This loss combines a `Sigmoid`

layer and the `BCELoss`

in one single
class. This version is more numerically stable than using a plain `Sigmoid`

followed by a `BCELoss`

as, by combining the operations into one layer,
we take advantage of the log-sum-exp trick for numerical stability.

## Arguments

- weight
(Tensor, optional): a manual rescaling weight given to the loss of each batch element. If given, has to be a Tensor of size

`nbatch`

.- reduction
(string, optional): Specifies the reduction to apply to the output:

`'none'`

|`'mean'`

|`'sum'`

.`'none'`

: no reduction will be applied,`'mean'`

: the sum of the output will be divided by the number of elements in the output,`'sum'`

: the output will be summed.- pos_weight
(Tensor, optional): a weight of positive examples. Must be a vector with length equal to the number of classes.

## Details

The unreduced (i.e. with `reduction`

set to `'none'`

) loss can be described as:

$$ \ell(x, y) = L = \{l_1,\dots,l_N\}^\top, \quad l_n = - w_n \left[ y_n \cdot \log \sigma(x_n) + (1 - y_n) \cdot \log (1 - \sigma(x_n)) \right], $$

where \(N\) is the batch size. If `reduction`

is not `'none'`

(default `'mean'`

), then

$$ \ell(x, y) = \begin{array}{ll} \mbox{mean}(L), & \mbox{if reduction} = \mbox{'mean';}\\ \mbox{sum}(L), & \mbox{if reduction} = \mbox{'sum'.} \end{array} $$

This is used for measuring the error of a reconstruction in for example
an auto-encoder. Note that the targets `t[i]`

should be numbers
between 0 and 1.
It's possible to trade off recall and precision by adding weights to positive examples.
In the case of multi-label classification the loss can be described as:

$$ \ell_c(x, y) = L_c = \{l_{1,c},\dots,l_{N,c}\}^\top, \quad l_{n,c} = - w_{n,c} \left[ p_c y_{n,c} \cdot \log \sigma(x_{n,c}) + (1 - y_{n,c}) \cdot \log (1 - \sigma(x_{n,c})) \right], $$ where \(c\) is the class number (\(c > 1\) for multi-label binary classification,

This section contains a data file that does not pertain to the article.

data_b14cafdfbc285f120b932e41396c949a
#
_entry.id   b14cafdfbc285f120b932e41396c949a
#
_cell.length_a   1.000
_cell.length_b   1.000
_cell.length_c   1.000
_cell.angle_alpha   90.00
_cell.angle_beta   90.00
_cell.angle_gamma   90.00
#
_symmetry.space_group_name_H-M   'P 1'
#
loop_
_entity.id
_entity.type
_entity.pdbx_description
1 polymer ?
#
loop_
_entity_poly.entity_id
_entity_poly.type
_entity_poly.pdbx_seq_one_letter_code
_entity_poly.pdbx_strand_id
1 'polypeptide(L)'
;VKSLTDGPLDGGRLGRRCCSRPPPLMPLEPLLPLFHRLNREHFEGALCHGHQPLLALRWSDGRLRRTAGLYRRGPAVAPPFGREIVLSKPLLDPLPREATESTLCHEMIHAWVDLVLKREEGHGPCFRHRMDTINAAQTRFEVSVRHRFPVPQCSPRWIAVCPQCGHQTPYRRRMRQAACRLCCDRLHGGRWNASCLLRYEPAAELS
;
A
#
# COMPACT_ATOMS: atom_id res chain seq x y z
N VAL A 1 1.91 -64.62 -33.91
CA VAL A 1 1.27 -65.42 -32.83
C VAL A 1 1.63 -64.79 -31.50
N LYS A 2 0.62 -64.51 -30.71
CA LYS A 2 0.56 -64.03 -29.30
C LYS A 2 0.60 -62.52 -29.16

\(c = 1\) for single-label binary classification),
\(n\) is the number of the sample in the batch and
\(p_c\) is the weight of the positive answer for the class \(c\).
\(p_c > 1\) increases the recall, \(p_c < 1\) increases the precision.
For example, if a dataset contains 100 positive and 300 negative examples of a single class,
then `pos_weight`

for the class should be equal to \(\frac{300}{100}=3\).
The loss would act as if the dataset contains \(3\times 100=300\) positive examples.

## Shape

Input: \((N, *)\) where \(*\) means, any number of additional dimensions

Target: \((N, *)\), same shape as the input

Output: scalar. If

`reduction`

is`'none'`

, then \((N, *)\), same shape as input.

## Examples

```
if (torch_is_installed()) {
loss <- nn_bce_with_logits_loss()
input <- torch_randn(3, requires_grad = TRUE)
target <- torch_empty(3)$random_(1, 2)
output <- loss(input, target)
output$backward()
target <- torch_ones(10, 64, dtype = torch_float32()) # 64 classes, batch size = 10
output <- torch_full(c(10, 64), 1.5) # A prediction (logit)
pos_weight <- torch_ones(64) # All weights are equal to 1
criterion <- nn_bce_with_logits_loss(pos_weight = pos_weight)
criterion(output, target) # -log(sigmoid(1.5))
}
#> torch_tensor
#> 0.201413
#> [ CPUFloatType{} ]
```